Amazon Local Merchant Support

As a UX designer and project co-lead, I moved our merchant support process from a ubiquitous phone number with enormous call lengths, to a merchant-empowering workflow that eliminated the need for most calls, and cut other average call times by as much as 45 minutes.


Our head of merchant support approached me and my content strategy partner about a problem her team was facing. They were being inundated with calls, often for issues that could be handled by automated systems already in place or through an entry in the help section of the merchant portal. What's worse, each call came in cold, meaning the specialist would have to run through a standard dialogue to discover the merchant's problem before they could begin to try to fix it, or write a bug ticket. Merchants routinely called the 800 number — perched proudly at the top of each portal page — to reset their password, which could, ideally be done online. Call lengths varied wildly, but rarely lasted less than 5-10 minutes. Some topics took over an hour to walk-through, which is why there was extensive documentation in Help. "We've got to get these calls down… I don't have budget to hire more people, and they're burning out."


Turning the easy action into the easier solution

Displaying our support phone number on every page seemed like a good idea when Amazon Local started. Our merchant tools were basic, and we didn't even have a help section in the portal. The VP was adamant about it: we're being easy… transparent! It did, however, do exactly what the larger retail site avoided at all costs: make calling support much easier than easily finding the solution yourself.

“Can we just get rid of the phone number on the pages, and add a call button to the help section?”

The concept seemed better: the merchant would have to at least go to the help section, and might check out a help topic before hitting a button to call. But nothing guaranteed that. And what would happen when you chose the call button? "Dot com has a system to type in your phone number, and then we call you. Maybe we can use that?" the merchant support manager offered. "It can even send the click trail of the pages the merchant clicked before asking for a call, so the call isn't entirely cold."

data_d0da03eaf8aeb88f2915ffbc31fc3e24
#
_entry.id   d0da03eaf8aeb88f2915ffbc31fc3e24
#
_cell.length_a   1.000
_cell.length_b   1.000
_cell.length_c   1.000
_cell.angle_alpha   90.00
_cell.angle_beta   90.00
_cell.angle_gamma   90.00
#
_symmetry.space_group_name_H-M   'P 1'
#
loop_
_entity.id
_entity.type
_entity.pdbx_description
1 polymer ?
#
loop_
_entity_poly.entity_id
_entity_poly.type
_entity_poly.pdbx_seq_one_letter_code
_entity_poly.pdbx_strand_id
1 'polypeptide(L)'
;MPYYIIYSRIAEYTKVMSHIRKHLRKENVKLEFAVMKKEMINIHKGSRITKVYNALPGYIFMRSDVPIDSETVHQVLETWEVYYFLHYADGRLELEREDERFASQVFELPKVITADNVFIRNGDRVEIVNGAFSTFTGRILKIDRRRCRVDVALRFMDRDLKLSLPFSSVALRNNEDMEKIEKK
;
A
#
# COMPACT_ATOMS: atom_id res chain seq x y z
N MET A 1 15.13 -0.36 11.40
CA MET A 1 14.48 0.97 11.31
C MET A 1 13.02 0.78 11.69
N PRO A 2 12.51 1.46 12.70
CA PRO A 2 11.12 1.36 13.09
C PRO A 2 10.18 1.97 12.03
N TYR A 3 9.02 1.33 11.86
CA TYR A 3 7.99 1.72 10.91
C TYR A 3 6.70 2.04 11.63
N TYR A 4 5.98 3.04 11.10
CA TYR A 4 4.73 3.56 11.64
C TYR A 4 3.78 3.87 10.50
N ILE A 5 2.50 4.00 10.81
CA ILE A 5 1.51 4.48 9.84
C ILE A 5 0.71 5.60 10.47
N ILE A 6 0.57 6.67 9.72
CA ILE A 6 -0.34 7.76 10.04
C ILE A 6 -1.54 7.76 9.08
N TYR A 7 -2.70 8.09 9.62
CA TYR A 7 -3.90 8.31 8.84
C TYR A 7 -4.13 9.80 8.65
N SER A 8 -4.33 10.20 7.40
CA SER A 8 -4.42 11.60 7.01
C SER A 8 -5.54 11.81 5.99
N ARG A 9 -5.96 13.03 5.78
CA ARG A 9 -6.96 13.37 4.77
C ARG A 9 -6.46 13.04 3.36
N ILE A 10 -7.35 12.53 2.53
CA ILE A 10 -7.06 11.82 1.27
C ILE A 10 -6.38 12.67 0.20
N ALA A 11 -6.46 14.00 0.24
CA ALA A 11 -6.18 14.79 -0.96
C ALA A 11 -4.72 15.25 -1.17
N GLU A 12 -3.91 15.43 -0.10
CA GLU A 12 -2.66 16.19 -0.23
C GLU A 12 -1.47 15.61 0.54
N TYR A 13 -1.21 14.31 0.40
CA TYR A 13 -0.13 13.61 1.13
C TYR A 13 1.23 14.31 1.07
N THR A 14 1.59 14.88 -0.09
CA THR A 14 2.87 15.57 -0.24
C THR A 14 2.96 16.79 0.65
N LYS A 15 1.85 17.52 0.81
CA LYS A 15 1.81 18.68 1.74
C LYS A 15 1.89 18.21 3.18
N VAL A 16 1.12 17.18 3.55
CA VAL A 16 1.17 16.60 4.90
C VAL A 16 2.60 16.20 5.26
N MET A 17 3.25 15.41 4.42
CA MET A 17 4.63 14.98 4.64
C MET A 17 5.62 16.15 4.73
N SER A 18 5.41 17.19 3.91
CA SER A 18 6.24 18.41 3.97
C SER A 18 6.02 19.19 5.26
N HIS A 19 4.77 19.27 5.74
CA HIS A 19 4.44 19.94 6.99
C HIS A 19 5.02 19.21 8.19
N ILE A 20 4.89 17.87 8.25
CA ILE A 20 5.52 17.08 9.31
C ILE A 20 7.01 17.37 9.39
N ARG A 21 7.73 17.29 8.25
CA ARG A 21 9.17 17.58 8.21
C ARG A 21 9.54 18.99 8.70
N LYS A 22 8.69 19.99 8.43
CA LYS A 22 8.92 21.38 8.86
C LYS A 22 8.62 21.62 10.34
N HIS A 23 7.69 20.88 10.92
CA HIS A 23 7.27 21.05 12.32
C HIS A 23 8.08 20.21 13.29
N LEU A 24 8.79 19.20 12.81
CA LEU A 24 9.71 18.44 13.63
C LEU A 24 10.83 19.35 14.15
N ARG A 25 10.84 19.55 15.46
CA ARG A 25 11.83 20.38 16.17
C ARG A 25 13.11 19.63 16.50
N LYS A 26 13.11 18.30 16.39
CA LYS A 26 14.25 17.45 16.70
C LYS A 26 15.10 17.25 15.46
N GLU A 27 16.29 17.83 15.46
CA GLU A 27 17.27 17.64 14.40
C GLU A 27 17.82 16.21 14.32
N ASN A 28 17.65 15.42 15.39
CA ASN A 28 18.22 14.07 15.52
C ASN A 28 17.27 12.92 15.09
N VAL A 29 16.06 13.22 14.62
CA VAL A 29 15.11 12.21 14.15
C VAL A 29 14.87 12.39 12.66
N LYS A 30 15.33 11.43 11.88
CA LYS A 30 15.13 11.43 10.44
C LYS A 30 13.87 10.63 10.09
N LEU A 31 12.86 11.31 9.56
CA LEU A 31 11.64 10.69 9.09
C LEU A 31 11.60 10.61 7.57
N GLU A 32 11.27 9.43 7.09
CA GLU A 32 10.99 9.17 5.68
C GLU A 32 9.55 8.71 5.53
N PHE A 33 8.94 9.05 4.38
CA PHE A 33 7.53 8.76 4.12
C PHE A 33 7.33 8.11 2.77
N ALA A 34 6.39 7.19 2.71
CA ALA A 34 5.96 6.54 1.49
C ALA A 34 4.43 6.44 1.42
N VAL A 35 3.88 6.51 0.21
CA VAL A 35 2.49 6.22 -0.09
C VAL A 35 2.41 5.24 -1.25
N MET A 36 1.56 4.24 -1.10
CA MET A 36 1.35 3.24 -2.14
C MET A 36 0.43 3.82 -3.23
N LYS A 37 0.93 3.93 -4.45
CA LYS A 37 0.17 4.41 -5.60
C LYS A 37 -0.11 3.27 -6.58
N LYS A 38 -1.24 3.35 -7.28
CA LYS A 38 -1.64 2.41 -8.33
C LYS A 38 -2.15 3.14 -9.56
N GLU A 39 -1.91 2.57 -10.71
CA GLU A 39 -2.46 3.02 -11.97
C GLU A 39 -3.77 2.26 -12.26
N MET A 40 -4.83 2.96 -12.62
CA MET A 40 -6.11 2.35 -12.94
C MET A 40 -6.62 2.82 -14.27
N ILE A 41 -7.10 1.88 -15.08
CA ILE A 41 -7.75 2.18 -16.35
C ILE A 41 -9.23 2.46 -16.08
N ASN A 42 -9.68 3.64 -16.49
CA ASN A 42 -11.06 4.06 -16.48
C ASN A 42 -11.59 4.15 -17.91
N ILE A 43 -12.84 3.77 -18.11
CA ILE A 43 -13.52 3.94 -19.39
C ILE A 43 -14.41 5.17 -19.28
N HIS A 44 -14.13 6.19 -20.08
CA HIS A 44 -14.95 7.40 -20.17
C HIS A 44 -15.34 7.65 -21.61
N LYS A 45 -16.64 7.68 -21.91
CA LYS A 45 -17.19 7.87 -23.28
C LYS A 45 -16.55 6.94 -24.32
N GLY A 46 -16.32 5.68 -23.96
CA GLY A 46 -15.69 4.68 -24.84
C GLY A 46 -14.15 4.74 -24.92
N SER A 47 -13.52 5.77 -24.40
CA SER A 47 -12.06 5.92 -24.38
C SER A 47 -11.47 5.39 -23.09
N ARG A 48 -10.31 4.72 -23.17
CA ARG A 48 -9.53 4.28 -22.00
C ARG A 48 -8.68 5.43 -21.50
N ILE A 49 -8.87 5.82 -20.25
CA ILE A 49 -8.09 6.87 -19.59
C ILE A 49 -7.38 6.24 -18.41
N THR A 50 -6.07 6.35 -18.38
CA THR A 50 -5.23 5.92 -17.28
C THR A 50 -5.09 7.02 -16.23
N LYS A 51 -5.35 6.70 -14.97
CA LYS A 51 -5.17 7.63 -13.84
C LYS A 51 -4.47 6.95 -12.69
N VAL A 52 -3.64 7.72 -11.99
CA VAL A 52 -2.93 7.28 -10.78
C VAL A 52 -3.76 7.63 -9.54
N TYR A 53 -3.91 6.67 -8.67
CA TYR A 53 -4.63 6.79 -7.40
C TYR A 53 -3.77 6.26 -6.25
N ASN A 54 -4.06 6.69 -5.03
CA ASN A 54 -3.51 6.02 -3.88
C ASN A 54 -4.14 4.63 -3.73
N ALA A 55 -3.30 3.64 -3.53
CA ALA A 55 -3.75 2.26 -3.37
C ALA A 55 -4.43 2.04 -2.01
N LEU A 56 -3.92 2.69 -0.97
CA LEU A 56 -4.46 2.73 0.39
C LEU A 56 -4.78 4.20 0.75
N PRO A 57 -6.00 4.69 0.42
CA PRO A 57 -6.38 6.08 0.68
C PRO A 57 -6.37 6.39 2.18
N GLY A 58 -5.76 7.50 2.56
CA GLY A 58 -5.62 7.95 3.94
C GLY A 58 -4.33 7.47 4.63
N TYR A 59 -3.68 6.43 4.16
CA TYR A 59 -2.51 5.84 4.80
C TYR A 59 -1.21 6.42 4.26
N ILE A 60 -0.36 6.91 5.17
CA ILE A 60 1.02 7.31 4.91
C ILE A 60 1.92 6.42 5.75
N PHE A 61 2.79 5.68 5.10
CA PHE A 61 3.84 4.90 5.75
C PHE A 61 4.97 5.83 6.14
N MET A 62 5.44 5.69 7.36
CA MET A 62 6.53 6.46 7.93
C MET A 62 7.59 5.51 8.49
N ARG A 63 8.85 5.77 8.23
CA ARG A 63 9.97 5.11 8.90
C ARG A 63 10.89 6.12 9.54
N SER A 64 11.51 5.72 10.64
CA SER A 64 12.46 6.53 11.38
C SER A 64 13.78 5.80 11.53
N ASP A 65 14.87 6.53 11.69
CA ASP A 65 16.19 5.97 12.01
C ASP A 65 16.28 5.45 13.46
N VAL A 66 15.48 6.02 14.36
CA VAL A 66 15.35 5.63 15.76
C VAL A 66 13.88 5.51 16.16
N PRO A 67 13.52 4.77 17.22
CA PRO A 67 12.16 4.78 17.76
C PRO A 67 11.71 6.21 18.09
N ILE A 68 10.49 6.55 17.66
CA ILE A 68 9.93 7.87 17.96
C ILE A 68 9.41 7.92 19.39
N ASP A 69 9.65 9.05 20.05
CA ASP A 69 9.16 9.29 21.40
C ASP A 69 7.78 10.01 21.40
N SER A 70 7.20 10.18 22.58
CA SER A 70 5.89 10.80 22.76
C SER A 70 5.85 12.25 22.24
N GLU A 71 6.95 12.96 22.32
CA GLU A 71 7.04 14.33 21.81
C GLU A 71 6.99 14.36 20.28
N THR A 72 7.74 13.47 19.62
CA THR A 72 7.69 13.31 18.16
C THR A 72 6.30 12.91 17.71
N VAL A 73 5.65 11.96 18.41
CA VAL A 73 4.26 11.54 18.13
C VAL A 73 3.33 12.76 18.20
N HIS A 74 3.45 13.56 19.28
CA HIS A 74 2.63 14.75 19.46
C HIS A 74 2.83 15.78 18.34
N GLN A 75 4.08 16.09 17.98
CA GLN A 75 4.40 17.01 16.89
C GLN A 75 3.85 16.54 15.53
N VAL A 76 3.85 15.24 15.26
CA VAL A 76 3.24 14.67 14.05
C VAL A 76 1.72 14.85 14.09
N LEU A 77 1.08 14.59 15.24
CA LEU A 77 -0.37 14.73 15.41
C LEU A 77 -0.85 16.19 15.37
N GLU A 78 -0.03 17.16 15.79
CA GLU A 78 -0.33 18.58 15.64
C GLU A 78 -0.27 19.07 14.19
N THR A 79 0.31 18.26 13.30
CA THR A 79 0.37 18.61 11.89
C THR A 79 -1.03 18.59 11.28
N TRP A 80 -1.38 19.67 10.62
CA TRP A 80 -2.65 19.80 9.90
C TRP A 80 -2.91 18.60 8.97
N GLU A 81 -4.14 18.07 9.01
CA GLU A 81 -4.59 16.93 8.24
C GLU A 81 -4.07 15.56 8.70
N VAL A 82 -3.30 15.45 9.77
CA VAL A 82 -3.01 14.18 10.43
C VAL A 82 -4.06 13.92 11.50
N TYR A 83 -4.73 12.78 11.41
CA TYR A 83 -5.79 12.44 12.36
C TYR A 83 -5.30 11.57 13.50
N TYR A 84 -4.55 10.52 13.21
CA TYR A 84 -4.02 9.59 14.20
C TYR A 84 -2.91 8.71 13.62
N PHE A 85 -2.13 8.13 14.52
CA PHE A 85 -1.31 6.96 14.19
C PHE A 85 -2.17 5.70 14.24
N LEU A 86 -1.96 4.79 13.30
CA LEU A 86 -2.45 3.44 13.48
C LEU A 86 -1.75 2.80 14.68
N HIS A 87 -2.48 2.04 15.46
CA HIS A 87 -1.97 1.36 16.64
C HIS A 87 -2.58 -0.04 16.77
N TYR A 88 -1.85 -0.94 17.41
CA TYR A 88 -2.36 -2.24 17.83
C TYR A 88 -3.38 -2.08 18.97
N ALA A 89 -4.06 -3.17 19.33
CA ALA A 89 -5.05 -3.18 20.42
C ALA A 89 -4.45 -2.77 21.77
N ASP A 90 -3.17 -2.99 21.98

We sketched some ideas, but our content strategist wasn't happy. How were we going to get them to actually check for a non-phone call solution, e.g., the help documentation she managed? I was getting annoyed with the idea of trying to fit a phone form into each page when it hit me: this is a bigger system and needs to be treated as such.

“I hate phone trees”

After we took the tool to a dedicated screen, I started toying with ideas for weeding out unnecessary calls. What if we asked them questions about what they need help with? "I like the idea, but I hate phone trees… so hard to tell where you are, and dumping someone in a recording that says 'Go back to the site' is pretty rude," came back quickly. But what if that tree of questions happened in on the site… in this phone form?

We worked through the most common support questions, based on the support team's metrics. There were just too many… we needed to get the options closer to 7 (plus or minus 2) to avoid confusion. We created top level categories, and started diagramming out the paths of questions to each common topic, with an "I don't know" skip-ahead option. Not every question is known and easily articulated. At each common support trail-end, we decided to display a "Did you know?" snippet, leading to the support documentation that would allow the merchant to solve their own problems, and in the cases such as changing a password, we would surface the password reset tool.

We knew that this information wouldn't always solve the problem: new angles and questions in each category were bound to happen, and even the automated tools like password reset were bound to break. We ensured that no matter what path, the user could always skip ahead and request a call. This way, even if our documentation and tools couldn't answer the question, the support specialist on the phone would have the click trail and the topic from the decision tree to help them prepare for the call.

We were sure this would cut down time in calls, and if we were lucky, might cut down the number of calls. When the system was implemented, we were (confidently) amazed: call volume dropped to a fraction of previous numbers, and call times became much more manageable.

"I love this… I don't have to waste time figuring out why they called, and I always feel ready," one support specialist told me. The support manager later told me that the topic that routinely took an hour was now handled in about 15-20 minutes, due to the way the system prepped the specialist and gave the merchant preliminary steps to prepare for the call.

"I don't know how we did this before the system."

Simple flow showing default state of form based on click stream data
Example completed contact form

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